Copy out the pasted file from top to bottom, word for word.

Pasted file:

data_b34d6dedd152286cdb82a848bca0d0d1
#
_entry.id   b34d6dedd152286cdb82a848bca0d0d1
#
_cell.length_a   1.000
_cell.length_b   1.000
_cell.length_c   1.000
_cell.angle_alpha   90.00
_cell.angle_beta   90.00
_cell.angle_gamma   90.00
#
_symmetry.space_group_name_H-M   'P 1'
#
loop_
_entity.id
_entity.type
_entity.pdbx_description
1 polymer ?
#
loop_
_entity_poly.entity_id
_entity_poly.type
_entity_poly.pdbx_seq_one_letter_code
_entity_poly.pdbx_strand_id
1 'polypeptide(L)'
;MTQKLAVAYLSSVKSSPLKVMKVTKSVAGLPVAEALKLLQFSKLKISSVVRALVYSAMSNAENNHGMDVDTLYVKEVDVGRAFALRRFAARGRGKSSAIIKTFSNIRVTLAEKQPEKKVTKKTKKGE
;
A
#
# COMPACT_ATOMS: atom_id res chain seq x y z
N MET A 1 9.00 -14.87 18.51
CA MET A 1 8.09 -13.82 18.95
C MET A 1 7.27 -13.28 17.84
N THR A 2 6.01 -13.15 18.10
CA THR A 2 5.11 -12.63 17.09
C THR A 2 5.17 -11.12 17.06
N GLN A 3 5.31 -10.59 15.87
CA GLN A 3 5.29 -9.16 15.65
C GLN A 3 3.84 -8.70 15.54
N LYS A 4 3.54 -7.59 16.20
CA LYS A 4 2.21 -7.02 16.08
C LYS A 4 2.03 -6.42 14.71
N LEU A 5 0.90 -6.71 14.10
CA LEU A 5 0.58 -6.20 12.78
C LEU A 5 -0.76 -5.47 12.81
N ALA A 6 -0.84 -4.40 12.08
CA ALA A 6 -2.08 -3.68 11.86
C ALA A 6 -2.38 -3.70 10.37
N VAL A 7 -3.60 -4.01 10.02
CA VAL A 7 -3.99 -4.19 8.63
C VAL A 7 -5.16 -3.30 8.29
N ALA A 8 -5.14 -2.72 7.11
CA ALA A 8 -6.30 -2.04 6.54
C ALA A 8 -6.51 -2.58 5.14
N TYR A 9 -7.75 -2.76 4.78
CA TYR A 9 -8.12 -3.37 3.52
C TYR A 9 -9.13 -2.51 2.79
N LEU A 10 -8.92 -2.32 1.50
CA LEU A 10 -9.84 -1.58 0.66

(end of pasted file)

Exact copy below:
data_b34d6dedd152286cdb82a848bca0d0d1
#
_entry.id   b34d6dedd152286cdb82a848bca0d0d1
#
_cell.length_a   1.000
_cell.length_b   1.000
_cell.length_c   1.000
_cell.angle_alpha   90.00
_cell.angle_beta   90.00
_cell.angle_gamma   90.00
#
_symmetry.space_group_name_H-M   'P 1'
#
loop_
_entity.id
_entity.type
_entity.pdbx_description
1 polymer ?
#
loop_
_entity_poly.entity_id
_entity_poly.type
_entity_poly.pdbx_seq_one_letter_code
_entity_poly.pdbx_strand_id
1 'polypeptide(L)'
;MTQKLAVAYLSSVKSSPLKVMKVTKSVAGLPVAEALKLLQFSKLKISSVVRALVYSAMSNAENNHGMDVDTLYVKEVDVGRAFALRRFAARGRGKSSAIIKTFSNIRVTLAEKQPEKKVTKKTKKGE
;
A
#
# COMPACT_ATOMS: atom_id res chain seq x y z
N MET A 1 9.00 -14.87 18.51
CA MET A 1 8.09 -13.82 18.95
C MET A 1 7.27 -13.28 17.84
N THR A 2 6.01 -13.15 18.10
CA THR A 2 5.11 -12.63 17.09
C THR A 2 5.17 -11.12 17.06
N GLN A 3 5.31 -10.59 15.87
CA GLN A 3 5.29 -9.16 15.65
C GLN A 3 3.84 -8.70 15.54
N LYS A 4 3.54 -7.59 16.20
CA LYS A 4 2.21 -7.02 16.08
C LYS A 4 2.03 -6.42 14.71
N LEU A 5 0.90 -6.71 14.10
CA LEU A 5 0.58 -6.20 12.78
C LEU A 5 -0.76 -5.47 12.81
N ALA A 6 -0.84 -4.40 12.08
CA ALA A 6 -2.08 -3.68 11.86
C ALA A 6 -2.38 -3.70 10.37
N VAL A 7 -3.60 -4.01 10.02
CA VAL A 7 -3.99 -4.19 8.63
C VAL A 7 -5.16 -3.30 8.29
N ALA A 8 -5.14 -2.72 7.11
CA ALA A 8 -6.30 -2.04 6.54
C ALA A 8 -6.51 -2.58 5.14
N TYR A 9 -7.75 -2.76 4.78
CA TYR A 9 -8.12 -3.37 3.52
C TYR A 9 -9.13 -2.51 2.79
N LEU A 10 -8.92 -2.32 1.50
CA LEU A 10 -9.84 -1.58 0.66